“May God’s Son Jesus Christ, who sits at the right hand of God and gives gifts to men, sanctify us in the truth, lead to the truth those who err, silence the mouths of those who lay false accusations against sound teaching, and equip faithful ministers of his Word with a spirit of wisdom and discretion, that all they say may be to the glory of God and the building up of their hearers. Amen.”
A public- school system, in itself, is indeed of enormous benefit to the race. But it is of benefit only if it is kept healthy at every moment by the absolutely free possibility of the competition of private schools. A public-school system, if it means the providing of free education for those who desire it, is a noteworthy and beneficent achievement of modern times; but when once it becomes monopolistic it is the most perfect instrument of tyranny which has yet been devised. Freedom of thought in the middle ages was combated by the Inquisition, but the modern method is far more effective. Place the lives of children in their formative years, despite the convictions of their parents, under the intimate control of experts appointed by the state, force them then to attend schools where the higher aspirations of humanity are crushed out, and where the mind is filled with the materialism of the day, and it is difficult to see how even the remnants of liberty can subsist. Such a tyranny, supported as it is by a perverse technique used as the instrument in destroying human souls, is certainly far more dangerous than the crude tyrannies of the past, which despite their weapons of fire and sword permitted thought at least to be free.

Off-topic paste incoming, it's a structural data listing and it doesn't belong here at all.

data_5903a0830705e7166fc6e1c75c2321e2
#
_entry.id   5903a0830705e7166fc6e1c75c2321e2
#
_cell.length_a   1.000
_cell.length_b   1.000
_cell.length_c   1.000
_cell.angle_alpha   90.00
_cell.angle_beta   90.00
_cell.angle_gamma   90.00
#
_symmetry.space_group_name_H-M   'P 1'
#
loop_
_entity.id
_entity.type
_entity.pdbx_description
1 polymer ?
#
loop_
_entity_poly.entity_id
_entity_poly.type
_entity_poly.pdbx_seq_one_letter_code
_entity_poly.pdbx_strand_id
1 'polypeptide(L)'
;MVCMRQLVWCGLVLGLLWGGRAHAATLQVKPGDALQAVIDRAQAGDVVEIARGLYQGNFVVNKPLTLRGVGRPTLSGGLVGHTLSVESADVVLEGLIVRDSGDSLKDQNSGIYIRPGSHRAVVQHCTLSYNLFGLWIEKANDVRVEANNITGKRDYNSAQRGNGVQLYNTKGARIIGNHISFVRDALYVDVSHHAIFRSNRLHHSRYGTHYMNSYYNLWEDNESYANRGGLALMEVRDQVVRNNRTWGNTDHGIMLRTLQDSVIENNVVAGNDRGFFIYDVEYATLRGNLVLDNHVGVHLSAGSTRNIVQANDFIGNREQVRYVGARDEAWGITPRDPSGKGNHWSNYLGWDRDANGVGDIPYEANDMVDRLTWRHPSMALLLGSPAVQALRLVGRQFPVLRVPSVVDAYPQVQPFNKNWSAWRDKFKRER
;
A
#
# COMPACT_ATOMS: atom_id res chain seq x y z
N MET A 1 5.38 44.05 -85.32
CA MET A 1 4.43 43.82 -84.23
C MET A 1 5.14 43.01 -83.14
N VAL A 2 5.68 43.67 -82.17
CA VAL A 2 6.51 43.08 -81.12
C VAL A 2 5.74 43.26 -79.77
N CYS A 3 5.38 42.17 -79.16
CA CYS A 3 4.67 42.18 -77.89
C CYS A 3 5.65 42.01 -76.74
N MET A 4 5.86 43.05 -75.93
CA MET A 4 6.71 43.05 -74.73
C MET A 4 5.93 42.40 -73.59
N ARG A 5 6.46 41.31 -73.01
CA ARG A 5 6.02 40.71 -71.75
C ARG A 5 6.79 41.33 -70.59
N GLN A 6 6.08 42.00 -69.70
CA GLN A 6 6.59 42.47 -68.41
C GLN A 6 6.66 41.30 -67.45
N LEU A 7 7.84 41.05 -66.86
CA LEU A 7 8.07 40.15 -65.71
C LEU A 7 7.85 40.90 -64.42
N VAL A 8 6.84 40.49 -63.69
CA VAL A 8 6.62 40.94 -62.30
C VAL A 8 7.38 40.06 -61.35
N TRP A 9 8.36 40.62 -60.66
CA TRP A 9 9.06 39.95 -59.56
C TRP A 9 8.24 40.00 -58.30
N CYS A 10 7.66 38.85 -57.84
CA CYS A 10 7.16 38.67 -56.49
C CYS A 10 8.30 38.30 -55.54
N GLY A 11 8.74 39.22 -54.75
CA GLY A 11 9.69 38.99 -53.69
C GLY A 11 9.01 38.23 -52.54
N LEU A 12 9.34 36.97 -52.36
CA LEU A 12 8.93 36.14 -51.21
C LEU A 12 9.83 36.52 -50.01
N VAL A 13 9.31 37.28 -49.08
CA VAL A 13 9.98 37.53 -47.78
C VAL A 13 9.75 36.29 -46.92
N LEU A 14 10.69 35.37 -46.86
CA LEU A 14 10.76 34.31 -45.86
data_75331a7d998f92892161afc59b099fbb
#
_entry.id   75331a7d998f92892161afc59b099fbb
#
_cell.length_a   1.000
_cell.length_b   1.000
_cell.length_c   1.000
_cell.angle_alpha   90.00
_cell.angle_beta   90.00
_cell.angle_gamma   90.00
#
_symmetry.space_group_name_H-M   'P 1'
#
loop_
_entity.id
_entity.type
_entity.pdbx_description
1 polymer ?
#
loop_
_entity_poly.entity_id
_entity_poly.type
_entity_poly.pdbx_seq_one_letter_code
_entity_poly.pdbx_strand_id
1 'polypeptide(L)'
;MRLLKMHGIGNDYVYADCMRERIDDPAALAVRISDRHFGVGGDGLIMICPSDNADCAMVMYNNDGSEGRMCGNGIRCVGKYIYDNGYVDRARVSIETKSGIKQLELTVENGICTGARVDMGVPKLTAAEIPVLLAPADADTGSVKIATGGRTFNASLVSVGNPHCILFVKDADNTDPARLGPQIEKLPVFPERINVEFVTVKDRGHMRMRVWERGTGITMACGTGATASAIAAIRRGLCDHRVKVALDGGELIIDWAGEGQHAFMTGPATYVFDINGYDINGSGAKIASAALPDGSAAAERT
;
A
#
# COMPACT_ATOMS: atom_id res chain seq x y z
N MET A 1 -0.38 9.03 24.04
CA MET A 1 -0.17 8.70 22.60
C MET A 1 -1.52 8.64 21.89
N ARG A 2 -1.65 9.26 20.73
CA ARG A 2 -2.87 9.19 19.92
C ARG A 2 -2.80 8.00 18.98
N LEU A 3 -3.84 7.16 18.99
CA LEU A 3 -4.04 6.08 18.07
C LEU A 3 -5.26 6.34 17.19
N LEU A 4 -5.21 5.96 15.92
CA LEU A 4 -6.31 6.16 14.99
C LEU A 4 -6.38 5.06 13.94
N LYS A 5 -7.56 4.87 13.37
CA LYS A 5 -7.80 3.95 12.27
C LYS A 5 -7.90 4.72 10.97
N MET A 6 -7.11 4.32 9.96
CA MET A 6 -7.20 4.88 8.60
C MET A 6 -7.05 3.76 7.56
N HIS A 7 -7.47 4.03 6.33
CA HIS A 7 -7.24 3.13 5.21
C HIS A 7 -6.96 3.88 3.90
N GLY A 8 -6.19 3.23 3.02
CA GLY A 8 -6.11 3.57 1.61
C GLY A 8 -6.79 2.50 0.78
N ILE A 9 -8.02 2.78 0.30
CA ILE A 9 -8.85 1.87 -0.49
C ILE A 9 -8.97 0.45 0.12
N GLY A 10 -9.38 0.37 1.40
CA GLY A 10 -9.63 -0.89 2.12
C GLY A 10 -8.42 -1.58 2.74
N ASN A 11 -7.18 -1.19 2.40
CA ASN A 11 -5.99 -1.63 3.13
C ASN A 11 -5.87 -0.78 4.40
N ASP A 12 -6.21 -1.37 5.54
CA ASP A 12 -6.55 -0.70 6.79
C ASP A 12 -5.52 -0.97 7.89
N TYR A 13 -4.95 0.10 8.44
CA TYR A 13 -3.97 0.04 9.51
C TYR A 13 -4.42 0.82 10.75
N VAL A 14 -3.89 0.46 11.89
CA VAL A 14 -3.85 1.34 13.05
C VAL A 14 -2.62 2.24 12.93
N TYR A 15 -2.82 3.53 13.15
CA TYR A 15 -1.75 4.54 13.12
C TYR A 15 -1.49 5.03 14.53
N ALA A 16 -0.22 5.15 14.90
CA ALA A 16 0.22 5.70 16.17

Ineffable Creator, Who, from the treasures of Your wisdom, have established three hierarchies of angels, have arrayed them in marvelous order above the fiery heavens, and have marshaled the regions of the universe with such artful skill,
You are proclaimed the true font of light and wisdom, and the primal origin raised high beyond all things.
Pour forth a ray of Your brightness into the darkened places of my mind; disperse from my soul the twofold darkness into which I was born: sin and ignorance.
You make eloquent the tongues of infants. refine my speech and pour forth upon my lips The goodness of Your blessing.
Grant to me keenness of mind, capacity to remember, skill in learning, subtlety to interpret, and eloquence in speech.
May You guide the beginning of my work, direct its progress, and bring it to completion.
You Who are true God and true Man, who live and reign, world without end. Amen.
Creator ineffabilis, qui de thesauris sapientiae tuae tres Angelorum hierarchias designasti, et eas super caelum empyreum miro ordine collocasti, atque universi partes elegantissime disposuisti,
tu inquam qui verus fons luminis et sapientiae diceris ac supereminens principium infundere digneris super intellectus mei tenebras tuae radium claritatis, duplices in quibus natus sum a me removens tenebras, peccatum scilicet et ignorantiam.
Tu, qui linguas infantium facis disertas, linguam meam erudias atque in labiis meis gratiam tuae benedictionis infundas.
Da mihi intelligendi acumen, retinendi capacitatem, addiscendi modum et facilitatem, interpretandi subtilitatem, loquendi gratiam copiosam.